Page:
If someone you love died because of someone else’s negligence, you may want to consider filing a claim. According to the United States Courts, civil cases regarding personal injury like wrongful death rose more than 10 percent between 2012 and 2013. In Connecticut, the executor or administrator of the decedent’s estate is the only person who is able to file a wrongful death lawsuit.
In order to obtain damages, you must be able to demonstrate that negligence resulted in the death of your loved one. Those damages may include the following:
- The funeral and burial expenses
- The medical bills related to the deceased’s final condition
- The amount of wages attributed to a lost earning capacity
- The pain and suffered that the deceased endured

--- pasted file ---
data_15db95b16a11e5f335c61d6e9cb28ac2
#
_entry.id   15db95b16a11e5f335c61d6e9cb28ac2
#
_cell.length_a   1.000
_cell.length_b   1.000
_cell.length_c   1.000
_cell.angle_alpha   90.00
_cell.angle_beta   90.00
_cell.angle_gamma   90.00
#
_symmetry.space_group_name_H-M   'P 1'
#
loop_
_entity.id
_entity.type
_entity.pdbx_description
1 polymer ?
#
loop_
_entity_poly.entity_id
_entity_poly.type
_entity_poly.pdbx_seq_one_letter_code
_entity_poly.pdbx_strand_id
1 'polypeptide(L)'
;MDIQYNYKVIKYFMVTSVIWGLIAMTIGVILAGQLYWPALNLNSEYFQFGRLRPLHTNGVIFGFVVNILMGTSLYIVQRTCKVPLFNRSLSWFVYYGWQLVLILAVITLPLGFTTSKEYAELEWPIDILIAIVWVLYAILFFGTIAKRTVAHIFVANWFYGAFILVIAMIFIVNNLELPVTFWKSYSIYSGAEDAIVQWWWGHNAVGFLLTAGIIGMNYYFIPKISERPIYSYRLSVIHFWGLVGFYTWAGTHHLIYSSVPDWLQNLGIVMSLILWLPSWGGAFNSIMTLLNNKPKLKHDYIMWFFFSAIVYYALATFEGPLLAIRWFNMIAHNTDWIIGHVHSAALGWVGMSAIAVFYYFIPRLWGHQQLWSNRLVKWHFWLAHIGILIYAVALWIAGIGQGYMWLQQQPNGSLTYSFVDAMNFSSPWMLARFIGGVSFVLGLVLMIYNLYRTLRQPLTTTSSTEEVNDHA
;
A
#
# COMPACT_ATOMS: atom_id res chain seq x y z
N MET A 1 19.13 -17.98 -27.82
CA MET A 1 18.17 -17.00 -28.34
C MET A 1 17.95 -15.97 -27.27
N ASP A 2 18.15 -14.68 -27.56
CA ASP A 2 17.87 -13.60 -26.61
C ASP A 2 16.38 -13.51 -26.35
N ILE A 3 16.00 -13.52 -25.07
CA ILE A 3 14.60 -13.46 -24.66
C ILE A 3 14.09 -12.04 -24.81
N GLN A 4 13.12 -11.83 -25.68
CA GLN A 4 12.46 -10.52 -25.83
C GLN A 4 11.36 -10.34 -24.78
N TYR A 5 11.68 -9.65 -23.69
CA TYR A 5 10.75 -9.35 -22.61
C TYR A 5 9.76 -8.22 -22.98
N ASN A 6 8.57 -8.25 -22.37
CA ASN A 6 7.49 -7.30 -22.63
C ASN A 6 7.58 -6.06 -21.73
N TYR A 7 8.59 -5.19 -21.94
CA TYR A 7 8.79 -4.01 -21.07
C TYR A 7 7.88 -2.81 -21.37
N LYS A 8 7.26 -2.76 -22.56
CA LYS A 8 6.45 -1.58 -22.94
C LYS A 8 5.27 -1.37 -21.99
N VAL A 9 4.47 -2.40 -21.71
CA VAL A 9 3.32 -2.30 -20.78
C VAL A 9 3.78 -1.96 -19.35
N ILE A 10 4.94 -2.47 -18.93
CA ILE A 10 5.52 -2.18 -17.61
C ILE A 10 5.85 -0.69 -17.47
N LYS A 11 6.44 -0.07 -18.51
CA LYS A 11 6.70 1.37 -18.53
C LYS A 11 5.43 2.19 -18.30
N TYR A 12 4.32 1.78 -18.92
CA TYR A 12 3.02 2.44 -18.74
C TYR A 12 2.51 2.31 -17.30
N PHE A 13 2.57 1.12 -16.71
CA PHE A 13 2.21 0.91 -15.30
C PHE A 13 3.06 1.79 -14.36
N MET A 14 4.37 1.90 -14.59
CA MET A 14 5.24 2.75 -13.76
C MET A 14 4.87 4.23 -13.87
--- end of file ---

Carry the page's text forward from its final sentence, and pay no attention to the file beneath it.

- The loss of the capacity to enjoy life’s activities
There are some cases, such as in a motor vehicle accident, in which judges may increase the damages if they believe the negligent party was acting recklessly.
According to Connecticut law, you must file a lawsuit for damages within two years of the date of the person’s death. However, there are some exceptions that may extend that timeframe, though no suit may be filed after five years of your loved one’s passing.
Prior to filing a lawsuit, it is a good idea to gather as much information as possible such as a timeline of events, police reports and medical bills. This will help an attorney build a strong case for your claim.
While this information may be useful, it should not be taken as legal advice.